Mellouli v. Lynch

Summarized by:

  • Court: United States Supreme Court
  • Area(s) of Law: Immigration
  • Date Filed: June 1, 2015
  • Case #: 13-1034
  • Judge(s)/Court Below: Ginsburg, J., delivered the opinion of the Court, in which Roberts, C.J., and Scalia, Kennedy, Breyer, Sotomayor, and Kagan, JJ., joined. Thomas, J., filed a dissenting opinion, in which Alito, J., joined
  • Full Text Opinion

A lawful alien resident may be deported if convicted of a drug-related state crime only where the drug is a federally regulated substance.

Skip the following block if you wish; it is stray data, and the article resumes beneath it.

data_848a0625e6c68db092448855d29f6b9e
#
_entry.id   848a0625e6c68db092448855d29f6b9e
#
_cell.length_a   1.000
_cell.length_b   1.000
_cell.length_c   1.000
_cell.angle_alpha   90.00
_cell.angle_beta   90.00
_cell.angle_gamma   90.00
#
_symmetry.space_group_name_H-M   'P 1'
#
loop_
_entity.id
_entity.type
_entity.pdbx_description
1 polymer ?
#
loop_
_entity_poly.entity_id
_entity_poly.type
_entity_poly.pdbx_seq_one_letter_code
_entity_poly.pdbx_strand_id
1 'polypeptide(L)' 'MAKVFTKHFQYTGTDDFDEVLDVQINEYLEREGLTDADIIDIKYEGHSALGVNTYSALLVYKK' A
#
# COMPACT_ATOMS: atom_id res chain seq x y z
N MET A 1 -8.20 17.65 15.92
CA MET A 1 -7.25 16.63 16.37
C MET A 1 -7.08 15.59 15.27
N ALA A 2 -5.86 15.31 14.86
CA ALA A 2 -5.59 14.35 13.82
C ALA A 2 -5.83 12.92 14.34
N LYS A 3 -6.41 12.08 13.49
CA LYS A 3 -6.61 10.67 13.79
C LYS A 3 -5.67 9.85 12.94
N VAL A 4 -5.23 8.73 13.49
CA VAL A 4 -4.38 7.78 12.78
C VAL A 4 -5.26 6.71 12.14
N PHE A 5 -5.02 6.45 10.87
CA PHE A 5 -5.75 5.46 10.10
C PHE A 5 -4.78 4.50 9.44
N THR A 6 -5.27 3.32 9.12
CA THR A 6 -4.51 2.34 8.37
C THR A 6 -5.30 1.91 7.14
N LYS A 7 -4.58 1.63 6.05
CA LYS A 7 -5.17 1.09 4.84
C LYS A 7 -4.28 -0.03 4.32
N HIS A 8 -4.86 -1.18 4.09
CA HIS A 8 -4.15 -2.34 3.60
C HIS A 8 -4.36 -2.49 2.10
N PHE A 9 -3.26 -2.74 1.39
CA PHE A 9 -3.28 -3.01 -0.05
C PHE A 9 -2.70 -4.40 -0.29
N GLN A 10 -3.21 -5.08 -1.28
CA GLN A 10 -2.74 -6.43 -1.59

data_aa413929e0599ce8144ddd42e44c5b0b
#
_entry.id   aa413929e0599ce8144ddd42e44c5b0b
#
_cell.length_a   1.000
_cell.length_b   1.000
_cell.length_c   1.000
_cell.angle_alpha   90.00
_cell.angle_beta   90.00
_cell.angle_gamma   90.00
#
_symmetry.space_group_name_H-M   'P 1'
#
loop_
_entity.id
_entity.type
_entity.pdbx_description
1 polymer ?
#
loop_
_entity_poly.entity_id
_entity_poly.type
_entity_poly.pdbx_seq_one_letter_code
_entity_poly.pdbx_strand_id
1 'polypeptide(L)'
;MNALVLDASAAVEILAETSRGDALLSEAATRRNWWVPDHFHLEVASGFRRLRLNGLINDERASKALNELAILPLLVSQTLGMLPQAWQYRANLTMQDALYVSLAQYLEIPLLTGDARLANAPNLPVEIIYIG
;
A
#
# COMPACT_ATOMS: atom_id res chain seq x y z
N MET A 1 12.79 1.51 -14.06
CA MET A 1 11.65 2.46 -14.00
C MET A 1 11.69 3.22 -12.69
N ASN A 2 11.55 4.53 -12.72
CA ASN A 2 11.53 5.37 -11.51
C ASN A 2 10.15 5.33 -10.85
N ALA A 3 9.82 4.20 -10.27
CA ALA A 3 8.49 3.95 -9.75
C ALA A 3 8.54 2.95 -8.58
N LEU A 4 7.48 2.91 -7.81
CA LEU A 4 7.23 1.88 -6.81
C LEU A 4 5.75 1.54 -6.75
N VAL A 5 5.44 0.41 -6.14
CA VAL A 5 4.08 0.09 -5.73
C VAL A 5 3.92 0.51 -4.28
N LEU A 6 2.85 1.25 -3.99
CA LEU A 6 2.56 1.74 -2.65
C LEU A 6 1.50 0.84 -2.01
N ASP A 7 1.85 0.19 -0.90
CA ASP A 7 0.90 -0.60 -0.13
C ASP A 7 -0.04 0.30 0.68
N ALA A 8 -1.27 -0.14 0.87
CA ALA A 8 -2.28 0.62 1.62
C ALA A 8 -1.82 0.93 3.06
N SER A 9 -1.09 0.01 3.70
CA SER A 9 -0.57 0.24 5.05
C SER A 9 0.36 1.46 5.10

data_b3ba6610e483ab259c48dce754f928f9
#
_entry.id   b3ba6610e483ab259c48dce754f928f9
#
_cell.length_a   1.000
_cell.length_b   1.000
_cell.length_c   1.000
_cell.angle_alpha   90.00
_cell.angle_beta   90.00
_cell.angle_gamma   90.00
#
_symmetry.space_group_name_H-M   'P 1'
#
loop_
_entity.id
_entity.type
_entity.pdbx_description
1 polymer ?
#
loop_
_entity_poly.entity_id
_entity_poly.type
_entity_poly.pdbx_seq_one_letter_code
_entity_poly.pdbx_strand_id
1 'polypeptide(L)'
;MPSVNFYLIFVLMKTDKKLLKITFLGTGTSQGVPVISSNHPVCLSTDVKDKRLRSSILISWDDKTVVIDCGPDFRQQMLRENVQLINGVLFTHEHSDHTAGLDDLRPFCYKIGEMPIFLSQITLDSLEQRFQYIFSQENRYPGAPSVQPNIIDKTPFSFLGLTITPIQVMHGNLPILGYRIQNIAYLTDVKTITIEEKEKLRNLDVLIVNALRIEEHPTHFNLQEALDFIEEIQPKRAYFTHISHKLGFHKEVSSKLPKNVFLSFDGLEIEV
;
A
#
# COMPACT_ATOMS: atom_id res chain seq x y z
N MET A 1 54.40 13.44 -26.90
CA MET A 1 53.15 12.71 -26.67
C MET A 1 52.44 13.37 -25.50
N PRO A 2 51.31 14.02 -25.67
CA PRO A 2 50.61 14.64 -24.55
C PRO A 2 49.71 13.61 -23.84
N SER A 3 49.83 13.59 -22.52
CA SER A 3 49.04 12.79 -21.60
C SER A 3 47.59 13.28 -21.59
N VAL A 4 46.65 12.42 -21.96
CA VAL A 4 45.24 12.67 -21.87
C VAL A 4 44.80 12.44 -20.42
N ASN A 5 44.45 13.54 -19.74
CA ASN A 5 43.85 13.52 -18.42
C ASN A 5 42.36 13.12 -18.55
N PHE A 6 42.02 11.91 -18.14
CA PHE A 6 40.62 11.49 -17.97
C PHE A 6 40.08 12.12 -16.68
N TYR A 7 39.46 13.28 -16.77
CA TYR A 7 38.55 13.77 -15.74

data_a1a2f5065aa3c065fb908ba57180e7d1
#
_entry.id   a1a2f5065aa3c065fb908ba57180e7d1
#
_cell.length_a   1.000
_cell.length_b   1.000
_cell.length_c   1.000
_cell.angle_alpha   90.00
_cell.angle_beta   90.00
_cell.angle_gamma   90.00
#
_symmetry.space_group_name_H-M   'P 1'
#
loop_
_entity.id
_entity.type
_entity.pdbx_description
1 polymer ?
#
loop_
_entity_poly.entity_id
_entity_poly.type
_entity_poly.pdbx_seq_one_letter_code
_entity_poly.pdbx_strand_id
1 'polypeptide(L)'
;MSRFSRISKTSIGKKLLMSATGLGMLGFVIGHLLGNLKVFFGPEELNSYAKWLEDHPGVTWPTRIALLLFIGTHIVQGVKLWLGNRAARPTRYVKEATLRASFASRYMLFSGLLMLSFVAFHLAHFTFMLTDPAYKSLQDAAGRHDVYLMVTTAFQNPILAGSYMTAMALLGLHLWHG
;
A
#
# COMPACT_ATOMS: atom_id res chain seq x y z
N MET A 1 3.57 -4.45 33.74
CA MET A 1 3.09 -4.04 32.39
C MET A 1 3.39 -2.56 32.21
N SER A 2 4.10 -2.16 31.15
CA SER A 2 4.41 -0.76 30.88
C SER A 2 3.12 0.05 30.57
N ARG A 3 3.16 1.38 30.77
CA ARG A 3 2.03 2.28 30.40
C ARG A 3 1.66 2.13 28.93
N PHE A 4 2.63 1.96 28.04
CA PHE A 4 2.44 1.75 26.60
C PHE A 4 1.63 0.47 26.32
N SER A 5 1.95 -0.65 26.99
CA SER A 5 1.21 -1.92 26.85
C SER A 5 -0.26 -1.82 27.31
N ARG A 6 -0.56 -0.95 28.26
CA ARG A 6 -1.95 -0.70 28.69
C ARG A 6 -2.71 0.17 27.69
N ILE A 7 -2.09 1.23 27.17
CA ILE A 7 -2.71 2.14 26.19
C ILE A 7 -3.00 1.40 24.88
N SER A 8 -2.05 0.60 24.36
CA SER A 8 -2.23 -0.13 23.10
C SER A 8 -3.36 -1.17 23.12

Petitioner plead guilty to a misdemeanor offense under State law for the possession of a drug paraphernalia. The "paraphernalia" Petitioner was charged with possessing was a sock in which four unidentified orange tablets was found. Under 8 U.S.C. §1227(a)(2)(B)(i), a lawful alien may be deported if "convicted of a violation of . . . any law or regulation of a State . . . relating to a controlled substance (as defined in section 802 of Title 21)". Section 802 defines a controlled substance as any "drug or other substance" included in one of the five federal schedules. Petitioner's state defines controlled substance as any drug included on its own schedule without reference to the federal statute, including at least nine substances not on the federal schedule. The immigration court, Board of Immigration Appeals, and the Eighth Circuit all found the Petitioner subject to removal under the statute. The Court held that the text of the federal "controlled substance" statute must be followed, limiting the definition of "controlled substance" to mean a drug listed in the federal guidelines. To trigger steps for deportation, an alien must be convicted of possessing a drug or drugs that are identified as a controlled substance on the federal schedule.

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